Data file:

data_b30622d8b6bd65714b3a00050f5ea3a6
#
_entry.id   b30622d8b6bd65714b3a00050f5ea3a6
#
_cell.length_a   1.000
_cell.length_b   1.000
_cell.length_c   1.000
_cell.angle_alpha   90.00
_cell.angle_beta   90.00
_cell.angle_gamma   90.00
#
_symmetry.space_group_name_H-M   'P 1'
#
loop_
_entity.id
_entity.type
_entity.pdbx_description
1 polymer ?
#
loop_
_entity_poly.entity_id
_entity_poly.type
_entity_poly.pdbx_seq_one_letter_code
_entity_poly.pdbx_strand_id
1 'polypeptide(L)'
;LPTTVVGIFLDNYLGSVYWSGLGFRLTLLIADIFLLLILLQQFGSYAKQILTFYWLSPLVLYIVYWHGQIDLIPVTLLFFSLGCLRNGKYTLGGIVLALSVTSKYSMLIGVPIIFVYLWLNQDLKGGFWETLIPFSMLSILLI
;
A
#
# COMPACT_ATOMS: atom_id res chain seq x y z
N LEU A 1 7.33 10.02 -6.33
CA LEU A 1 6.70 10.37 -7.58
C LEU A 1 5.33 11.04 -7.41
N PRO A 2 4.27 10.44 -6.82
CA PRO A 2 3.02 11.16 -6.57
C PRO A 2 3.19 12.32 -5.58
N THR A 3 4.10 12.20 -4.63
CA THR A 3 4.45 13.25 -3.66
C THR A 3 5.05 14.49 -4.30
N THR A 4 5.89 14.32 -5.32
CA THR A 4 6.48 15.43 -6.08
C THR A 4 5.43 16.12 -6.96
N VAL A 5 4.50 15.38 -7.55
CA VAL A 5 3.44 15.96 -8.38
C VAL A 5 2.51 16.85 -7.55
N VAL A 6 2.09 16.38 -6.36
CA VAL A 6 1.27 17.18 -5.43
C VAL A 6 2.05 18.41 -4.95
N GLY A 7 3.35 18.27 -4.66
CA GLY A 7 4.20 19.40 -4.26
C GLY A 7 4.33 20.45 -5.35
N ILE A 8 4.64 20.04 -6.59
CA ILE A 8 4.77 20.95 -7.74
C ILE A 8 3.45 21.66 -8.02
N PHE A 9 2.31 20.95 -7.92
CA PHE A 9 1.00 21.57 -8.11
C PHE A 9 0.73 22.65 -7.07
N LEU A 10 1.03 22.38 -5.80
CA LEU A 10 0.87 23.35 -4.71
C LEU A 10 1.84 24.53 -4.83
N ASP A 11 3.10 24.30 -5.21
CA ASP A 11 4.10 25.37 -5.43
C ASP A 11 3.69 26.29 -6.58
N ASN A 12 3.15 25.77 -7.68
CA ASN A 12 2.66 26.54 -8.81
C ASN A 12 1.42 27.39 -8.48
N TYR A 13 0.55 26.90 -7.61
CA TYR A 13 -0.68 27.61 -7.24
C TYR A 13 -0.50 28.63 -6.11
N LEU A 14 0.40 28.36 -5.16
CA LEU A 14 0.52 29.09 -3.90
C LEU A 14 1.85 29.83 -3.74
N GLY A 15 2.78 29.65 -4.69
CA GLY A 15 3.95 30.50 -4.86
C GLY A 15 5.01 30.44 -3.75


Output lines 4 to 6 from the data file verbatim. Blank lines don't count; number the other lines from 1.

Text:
#
_cell.length_a   1.000
_cell.length_b   1.000